Claddagh and I explored Colorado; Oregon, California, Utah, Nevada and Wyoming.   We drove thousands of miles, paw in hand down highways and sideways.  We hiked, climbed, snow shoed, snow boarded, boated and played in water together.  She saw beaches, mountains, forests and cities.  We were quite nomadic in the first half of our relationship.

Claddagh was lucky enough to know what mountain living, farm living and comfort were all about.

I know it’s cliche to think you have the perfect dog… but I really did.  And if a dog can get even more perfect, she did.  Even when I thought there was no way that I was good enough for her, she stuck by with love.

When I got her, I quickly realized she had separation anxiety.  I couldn’t leave her at my friends house because she took to eating shoes.  So I brought her to work with me everyday through the winter, I padded the back seat with blankets and her toy and on my breaks I would take her out for a walk and a pee. Generally my shifts were 6am to noon, and Claddagh was fine in the car.  The car became her sanctuary.  The safe space when I wasn’t around.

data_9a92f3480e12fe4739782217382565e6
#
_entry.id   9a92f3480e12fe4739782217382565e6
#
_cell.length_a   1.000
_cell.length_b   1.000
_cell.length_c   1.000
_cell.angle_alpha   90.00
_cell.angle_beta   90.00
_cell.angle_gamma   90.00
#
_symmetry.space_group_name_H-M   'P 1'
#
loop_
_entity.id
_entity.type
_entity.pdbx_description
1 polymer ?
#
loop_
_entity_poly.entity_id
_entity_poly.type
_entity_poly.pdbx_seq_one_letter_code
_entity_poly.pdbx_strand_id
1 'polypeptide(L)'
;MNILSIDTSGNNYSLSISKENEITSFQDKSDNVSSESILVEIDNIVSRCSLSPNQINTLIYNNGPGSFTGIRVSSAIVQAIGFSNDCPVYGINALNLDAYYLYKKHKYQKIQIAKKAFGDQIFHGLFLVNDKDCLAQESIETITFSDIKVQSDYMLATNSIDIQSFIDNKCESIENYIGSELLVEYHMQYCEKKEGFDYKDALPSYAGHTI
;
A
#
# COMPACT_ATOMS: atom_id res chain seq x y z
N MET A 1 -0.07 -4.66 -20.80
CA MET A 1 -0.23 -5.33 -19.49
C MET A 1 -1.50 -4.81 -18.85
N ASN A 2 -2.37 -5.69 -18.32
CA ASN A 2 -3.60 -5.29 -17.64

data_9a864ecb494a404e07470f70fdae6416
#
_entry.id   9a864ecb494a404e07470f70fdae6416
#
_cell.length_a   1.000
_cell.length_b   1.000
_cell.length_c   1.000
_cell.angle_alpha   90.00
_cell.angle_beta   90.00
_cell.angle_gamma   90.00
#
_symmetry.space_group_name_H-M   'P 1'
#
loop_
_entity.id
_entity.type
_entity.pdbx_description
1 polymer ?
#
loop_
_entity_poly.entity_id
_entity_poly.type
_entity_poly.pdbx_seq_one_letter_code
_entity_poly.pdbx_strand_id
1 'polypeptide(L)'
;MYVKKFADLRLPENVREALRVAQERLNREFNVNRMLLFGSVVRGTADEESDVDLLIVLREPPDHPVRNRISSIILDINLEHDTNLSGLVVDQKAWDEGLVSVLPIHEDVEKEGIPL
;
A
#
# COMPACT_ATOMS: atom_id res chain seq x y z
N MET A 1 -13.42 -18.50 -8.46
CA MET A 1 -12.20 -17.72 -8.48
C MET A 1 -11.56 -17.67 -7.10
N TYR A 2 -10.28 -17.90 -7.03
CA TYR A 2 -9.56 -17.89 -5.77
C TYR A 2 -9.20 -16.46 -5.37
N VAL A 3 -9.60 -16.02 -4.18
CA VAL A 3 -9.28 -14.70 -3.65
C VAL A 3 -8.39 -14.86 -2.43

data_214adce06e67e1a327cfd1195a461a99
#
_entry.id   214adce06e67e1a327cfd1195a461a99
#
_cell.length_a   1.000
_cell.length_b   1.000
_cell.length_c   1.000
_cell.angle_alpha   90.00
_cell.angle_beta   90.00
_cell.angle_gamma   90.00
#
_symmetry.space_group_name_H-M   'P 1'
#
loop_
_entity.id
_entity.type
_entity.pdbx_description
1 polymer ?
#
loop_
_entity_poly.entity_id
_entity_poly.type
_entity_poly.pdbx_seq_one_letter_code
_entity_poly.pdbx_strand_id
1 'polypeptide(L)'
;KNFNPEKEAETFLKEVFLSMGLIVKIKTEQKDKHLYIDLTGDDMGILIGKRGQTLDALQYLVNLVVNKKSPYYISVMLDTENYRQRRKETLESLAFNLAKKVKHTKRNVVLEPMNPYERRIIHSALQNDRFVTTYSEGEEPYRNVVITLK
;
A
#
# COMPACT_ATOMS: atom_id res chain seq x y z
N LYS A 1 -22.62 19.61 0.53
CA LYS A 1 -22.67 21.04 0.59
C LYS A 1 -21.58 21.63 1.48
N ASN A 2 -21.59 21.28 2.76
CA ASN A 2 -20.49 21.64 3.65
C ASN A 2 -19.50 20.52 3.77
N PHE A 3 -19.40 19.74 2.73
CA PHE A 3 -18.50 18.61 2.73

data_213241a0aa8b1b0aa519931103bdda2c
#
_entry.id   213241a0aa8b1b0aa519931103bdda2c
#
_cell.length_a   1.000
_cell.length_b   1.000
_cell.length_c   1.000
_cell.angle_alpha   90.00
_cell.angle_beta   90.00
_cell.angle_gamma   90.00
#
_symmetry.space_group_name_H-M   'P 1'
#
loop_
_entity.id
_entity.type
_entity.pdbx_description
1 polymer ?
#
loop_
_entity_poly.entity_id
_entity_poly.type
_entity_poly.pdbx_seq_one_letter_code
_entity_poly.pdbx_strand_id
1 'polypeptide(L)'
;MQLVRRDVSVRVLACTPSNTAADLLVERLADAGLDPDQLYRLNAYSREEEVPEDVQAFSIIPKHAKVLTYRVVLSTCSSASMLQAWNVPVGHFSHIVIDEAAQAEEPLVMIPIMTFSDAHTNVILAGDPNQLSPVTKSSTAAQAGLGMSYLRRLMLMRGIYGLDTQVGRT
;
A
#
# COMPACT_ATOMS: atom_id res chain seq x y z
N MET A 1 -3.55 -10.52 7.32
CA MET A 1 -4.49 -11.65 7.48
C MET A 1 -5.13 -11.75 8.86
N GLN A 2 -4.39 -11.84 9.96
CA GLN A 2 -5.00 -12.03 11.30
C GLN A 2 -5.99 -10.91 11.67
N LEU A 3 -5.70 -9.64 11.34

When the weather was warmer Claddagh would stay corralled in the cafe patio area with shade, water and friendly patrons who slipped her bacon.  I would come out for a smoke and take her for a jaunt and go back to work. She was always around.

Right now I feel lost, and honestly I felt lost before Claddagh came into my life, but she gave my life some extra purpose in care and attention.  The feeling was mutual.  I feel extra lost today.  And if I am honest with myself, this feels like a small rock falling that is about to initiate an avalanche.

Claddagh and I always had a strong psychic bond.  I could know what she was thinking and vise versa.  I’ve paid attention to the script in life, and whenever you lose a pet, it signifies the end of a chapter, which means anything can happen on the next page.  Claddagh came to me on just little past a New Moon, and she left on a Full Moon, twelve years and one month to the day of my brother’s passing.  These things are personally significant and probably tell more about the specific script I was born into.  In my opinion, nothing is happenstance, that isn’t how I live.